Randomised trial of intranasal versus intramuscular naloxone in prehospital treatment for suspected opioid overdose

Kelly, Anne-Maree, Kerr, Debra, Dietze, Paul, Patrick, Ian, Walker, Tony and Koutsogiannis, Zeff 2005, Randomised trial of intranasal versus intramuscular naloxone in prehospital treatment for suspected opioid overdose, Medical journal of Australia, vol. 182, no. 1, pp. 24-27.

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Title Randomised trial of intranasal versus intramuscular naloxone in prehospital treatment for suspected opioid overdose
Author(s) Kelly, Anne-Maree
Kerr, DebraORCID iD for Kerr, Debra orcid.org/0000-0002-2956-2432
Dietze, Paul
Patrick, Ian
Walker, Tony
Koutsogiannis, Zeff
Journal name Medical journal of Australia
Volume number 182
Issue number 1
Start page 24
End page 27
Total pages 4
Publisher Australasian Medical Publishing Company
Place of publication Sydney, N.S.W.
Publication date 2005-01-03
ISSN 0025-729X
Keyword(s) Administration, Intranasal
Drug Overdose
Emergency Medical Services
Injections, Intramuscular
Middle Aged
Prospective Studies
Respiratory Insufficiency
Treatment Outcome
Summary OBJECTIVE: To determine the effectiveness of intranasal (IN) naloxone compared with intramuscular (IM) naloxone for treatment of respiratory depression due to suspected opiate overdose in the prehospital setting. DESIGN: Prospective, randomised, unblinded trial of either 2 mg naloxone injected intramuscularly or 2 mg naloxone delivered intranasally with a mucosal atomiser. PARTICIPANTS AND SETTING: 155 patients (71 IM and 84 IN) requiring treatment for suspected opiate overdose and attended by paramedics of the Metropolitan Ambulance Service (MAS) and Rural Ambulance Victoria (RAV) in Victoria. MAIN OUTCOME MEASURES: Response time to regain a respiratory rate greater than 10 per minute. Secondary outcome measures were proportion of patients with respiratory rate greater than 10 per minute at 8 minutes and/or a GCS score over 11 at 8 minutes; proportion requiring rescue naloxone; rate of adverse events; proportion of the IN group for whom IN naloxone alone was sufficient treatment. RESULTS: The IM group had more rapid response than the IN group, and were more likely to have more than 10 spontaneous respirations per minute within 8 minutes (82% v 63%; P = 0.0173). There was no statistically significant difference between the IM and IN groups for needing rescue naloxone (13% [IM group] v 26% [IN group]; P = 0.0558). There were no major adverse events. For patients treated with IN naloxone, this was sufficient to reverse opiate toxicity in 74%. CONCLUSION: IN naloxone is effective in treating opiate-induced respiratory depression, but is not as effective as IM naloxone. IN delivery of naxolone could reduce the risk of needlestick injury to ambulance officers and, being relatively safe to make more widely available, could increase access to life-saving treatment in the community.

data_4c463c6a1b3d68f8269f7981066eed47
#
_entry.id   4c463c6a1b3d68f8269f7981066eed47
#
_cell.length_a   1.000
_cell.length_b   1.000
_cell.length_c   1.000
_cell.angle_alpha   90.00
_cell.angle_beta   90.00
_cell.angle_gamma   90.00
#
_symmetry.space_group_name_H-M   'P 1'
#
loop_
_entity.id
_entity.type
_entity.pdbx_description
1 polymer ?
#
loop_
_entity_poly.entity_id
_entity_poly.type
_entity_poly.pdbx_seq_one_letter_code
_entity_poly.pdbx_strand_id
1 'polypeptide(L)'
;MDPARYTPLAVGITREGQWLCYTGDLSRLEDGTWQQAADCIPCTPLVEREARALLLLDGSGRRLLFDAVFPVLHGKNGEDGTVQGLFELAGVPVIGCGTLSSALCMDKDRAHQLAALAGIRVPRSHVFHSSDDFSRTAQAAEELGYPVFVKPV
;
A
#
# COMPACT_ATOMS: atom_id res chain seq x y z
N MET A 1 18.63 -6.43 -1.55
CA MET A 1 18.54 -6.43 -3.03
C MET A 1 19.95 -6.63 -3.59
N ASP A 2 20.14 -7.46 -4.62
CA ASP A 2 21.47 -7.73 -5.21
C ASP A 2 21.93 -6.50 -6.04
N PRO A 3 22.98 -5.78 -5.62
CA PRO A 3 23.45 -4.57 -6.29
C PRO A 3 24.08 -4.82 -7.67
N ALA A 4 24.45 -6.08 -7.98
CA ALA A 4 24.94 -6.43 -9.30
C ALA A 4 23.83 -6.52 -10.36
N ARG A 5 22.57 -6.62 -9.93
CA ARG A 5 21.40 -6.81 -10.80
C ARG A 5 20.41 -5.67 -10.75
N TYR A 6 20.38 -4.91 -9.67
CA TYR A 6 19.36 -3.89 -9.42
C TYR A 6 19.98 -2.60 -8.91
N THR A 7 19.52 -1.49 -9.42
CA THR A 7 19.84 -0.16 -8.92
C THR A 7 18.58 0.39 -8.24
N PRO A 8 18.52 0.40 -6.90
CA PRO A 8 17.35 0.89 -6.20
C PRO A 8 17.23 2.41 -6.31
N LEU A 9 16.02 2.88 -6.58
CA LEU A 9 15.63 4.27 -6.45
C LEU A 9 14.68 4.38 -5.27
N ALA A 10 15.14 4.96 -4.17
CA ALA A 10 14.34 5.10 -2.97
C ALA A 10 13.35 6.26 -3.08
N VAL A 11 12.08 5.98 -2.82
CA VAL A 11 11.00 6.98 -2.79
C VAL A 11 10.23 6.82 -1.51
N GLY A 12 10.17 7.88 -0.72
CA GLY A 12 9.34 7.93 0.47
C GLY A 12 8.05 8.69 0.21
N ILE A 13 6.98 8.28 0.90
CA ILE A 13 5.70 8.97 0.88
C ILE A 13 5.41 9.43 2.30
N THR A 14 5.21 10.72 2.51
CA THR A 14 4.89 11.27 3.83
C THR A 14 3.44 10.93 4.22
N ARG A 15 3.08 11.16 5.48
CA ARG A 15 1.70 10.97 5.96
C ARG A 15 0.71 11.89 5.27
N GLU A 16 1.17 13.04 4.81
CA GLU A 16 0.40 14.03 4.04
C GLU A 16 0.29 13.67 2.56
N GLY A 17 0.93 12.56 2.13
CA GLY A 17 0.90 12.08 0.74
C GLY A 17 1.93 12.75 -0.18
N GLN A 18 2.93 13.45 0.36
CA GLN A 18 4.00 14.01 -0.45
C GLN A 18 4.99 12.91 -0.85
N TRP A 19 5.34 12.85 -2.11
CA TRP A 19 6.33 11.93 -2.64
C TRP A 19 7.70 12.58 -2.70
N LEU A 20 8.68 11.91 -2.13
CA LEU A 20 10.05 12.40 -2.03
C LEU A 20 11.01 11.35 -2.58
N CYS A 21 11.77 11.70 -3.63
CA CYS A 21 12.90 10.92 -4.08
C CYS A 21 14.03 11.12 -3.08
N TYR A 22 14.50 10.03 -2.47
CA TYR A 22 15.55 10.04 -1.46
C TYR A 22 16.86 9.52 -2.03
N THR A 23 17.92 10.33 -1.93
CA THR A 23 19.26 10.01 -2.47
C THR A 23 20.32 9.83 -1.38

Language eng
Field of Research 1117 Public Health And Health Services
1103 Clinical Sciences
HERDC Research category C1.1 Refereed article in a scholarly journal
Copyright notice ©2005, Medical Journal of Australia
Persistent URL http://hdl.handle.net/10536/DRO/DU:30089912

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